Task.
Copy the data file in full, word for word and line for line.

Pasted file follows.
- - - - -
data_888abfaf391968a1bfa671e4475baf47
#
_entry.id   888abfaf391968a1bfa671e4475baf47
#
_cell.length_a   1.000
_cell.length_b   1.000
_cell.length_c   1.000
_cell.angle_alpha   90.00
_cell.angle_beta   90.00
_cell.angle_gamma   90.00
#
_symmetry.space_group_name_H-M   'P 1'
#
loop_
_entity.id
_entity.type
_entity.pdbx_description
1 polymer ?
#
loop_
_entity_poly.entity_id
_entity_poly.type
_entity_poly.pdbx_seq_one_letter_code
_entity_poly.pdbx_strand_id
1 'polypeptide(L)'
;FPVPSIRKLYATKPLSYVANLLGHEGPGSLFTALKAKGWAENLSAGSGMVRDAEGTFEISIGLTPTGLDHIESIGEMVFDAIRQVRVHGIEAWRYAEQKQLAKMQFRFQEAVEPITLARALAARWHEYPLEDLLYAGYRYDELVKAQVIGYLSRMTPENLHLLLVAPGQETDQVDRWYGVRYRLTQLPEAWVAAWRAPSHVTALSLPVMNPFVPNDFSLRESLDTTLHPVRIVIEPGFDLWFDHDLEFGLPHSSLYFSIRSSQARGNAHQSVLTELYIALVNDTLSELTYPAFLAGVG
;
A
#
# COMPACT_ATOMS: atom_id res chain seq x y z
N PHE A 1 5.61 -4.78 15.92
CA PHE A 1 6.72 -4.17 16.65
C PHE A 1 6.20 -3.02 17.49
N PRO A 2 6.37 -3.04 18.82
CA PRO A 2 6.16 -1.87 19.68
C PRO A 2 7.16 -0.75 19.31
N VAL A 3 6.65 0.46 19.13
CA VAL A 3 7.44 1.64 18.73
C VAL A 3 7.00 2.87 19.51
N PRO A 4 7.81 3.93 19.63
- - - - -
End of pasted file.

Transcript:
data_888abfaf391968a1bfa671e4475baf47
#
_entry.id   888abfaf391968a1bfa671e4475baf47
#
_cell.length_a   1.000
_cell.length_b   1.000
_cell.length_c   1.000
_cell.angle_alpha   90.00
_cell.angle_beta   90.00
_cell.angle_gamma   90.00
#
_symmetry.space_group_name_H-M   'P 1'
#
loop_
_entity.id
_entity.type
_entity.pdbx_description
1 polymer ?
#
loop_
_entity_poly.entity_id
_entity_poly.type
_entity_poly.pdbx_seq_one_letter_code
_entity_poly.pdbx_strand_id
1 'polypeptide(L)'
;FPVPSIRKLYATKPLSYVANLLGHEGPGSLFTALKAKGWAENLSAGSGMVRDAEGTFEISIGLTPTGLDHIESIGEMVFDAIRQVRVHGIEAWRYAEQKQLAKMQFRFQEAVEPITLARALAARWHEYPLEDLLYAGYRYDELVKAQVIGYLSRMTPENLHLLLVAPGQETDQVDRWYGVRYRLTQLPEAWVAAWRAPSHVTALSLPVMNPFVPNDFSLRESLDTTLHPVRIVIEPGFDLWFDHDLEFGLPHSSLYFSIRSSQARGNAHQSVLTELYIALVNDTLSELTYPAFLAGVG
;
A
#
# COMPACT_ATOMS: atom_id res chain seq x y z
N PHE A 1 5.61 -4.78 15.92
CA PHE A 1 6.72 -4.17 16.65
C PHE A 1 6.20 -3.02 17.49
N PRO A 2 6.37 -3.04 18.82
CA PRO A 2 6.16 -1.87 19.68
C PRO A 2 7.16 -0.75 19.31
N VAL A 3 6.65 0.46 19.13
CA VAL A 3 7.44 1.64 18.73
C VAL A 3 7.00 2.87 19.51
N PRO A 4 7.81 3.93 19.63